Why Alcohol Causes Hangover Anxiety (i.e., Hangxiety)

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Anxiety is a feeling of worry, unease, and/or fear that’s often accompanied by physical feelings such as nausea and chest tightness. “Hangxiety” (i.e., hangover anxiety), on the other hand, involves anxiety-like feelings that occur after drinking alcohol, most often following a night of drinking.

Studies have found that alcohol can cause anxiety, especially when consumed in large amounts or when used as a coping mechanism for stress and other forms of emotional distress. So if you’ve jolted awake at 3 a.m. in a panic after a night of heavy drinking, hangxiety may be to blame. Understanding what’s happening as well as the physiological and psychological causes of hangxiety may help you avoid it in the future.

Physiological Causes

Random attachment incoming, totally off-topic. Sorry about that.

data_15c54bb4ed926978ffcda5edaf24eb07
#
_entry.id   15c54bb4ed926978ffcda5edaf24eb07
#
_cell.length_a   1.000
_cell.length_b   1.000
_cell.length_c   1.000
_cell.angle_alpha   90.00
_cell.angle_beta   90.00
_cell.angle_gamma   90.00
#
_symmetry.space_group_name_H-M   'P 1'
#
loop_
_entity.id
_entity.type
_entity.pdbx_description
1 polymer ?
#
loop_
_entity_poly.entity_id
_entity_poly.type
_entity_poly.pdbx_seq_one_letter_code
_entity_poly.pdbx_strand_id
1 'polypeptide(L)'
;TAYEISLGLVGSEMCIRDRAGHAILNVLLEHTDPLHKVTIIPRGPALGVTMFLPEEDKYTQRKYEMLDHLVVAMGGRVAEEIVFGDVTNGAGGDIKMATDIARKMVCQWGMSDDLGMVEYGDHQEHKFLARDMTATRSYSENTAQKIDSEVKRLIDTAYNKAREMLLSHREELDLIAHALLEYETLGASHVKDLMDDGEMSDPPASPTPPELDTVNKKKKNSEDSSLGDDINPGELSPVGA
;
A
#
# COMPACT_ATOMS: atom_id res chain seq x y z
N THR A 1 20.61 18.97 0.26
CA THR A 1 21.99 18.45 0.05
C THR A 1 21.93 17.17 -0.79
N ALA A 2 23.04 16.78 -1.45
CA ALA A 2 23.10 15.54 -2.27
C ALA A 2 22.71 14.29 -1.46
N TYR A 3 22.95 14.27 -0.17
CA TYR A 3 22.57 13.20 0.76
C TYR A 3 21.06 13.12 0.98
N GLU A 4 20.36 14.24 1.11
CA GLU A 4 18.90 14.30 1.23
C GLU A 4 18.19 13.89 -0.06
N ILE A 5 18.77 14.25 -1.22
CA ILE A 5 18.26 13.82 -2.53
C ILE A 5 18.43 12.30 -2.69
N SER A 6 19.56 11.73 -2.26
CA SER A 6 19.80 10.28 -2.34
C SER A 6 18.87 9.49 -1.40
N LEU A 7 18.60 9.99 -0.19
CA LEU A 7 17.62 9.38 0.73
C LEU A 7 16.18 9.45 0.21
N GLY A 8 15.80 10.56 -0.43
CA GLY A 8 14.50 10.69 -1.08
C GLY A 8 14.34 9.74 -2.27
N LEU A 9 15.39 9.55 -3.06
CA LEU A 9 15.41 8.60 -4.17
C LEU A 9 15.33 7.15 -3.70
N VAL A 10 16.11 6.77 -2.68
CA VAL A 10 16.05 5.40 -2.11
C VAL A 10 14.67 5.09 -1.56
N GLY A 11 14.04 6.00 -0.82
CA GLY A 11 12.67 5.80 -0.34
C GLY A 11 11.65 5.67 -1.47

Hangxiety is typically caused by three factors: increased cortisol levels, decreases in GABA in the brain, and increased heart rate.

Increased Cortisol Levels

Cortisol is a stress hormone that is responsible for regulating our immune, reward, cognition, and emotion systems. Cortisol levels begin to increase in the second half of the night, peak in the early morning, slowly decrease throughout the day, and hit the lowest point in the first half of sleep. Heavy drinking disrupts this normal process by increasing the level of cortisol and preventing it from declining normally. Heavy drinking additionally influences cortisol because it puts the body in a state of stress, and entering withdrawal causes even more stress.

Elevated cortisol changes the way that neurons send signals by making neurons more active. This overactivity can be perceived as anxiety and restlessness. A 2019 study published in Addiction Biology compared those who participated in binge and heavy drinking to social drinkers who drank moderately. It found that stress in combination with alcohol cues increased cravings in those who drank heavily or binged on alcohol but not in the moderate drinker group. Those who binged or drank heavily also had a rise in cortisol after drinking that was associated with even more cravings for alcohol.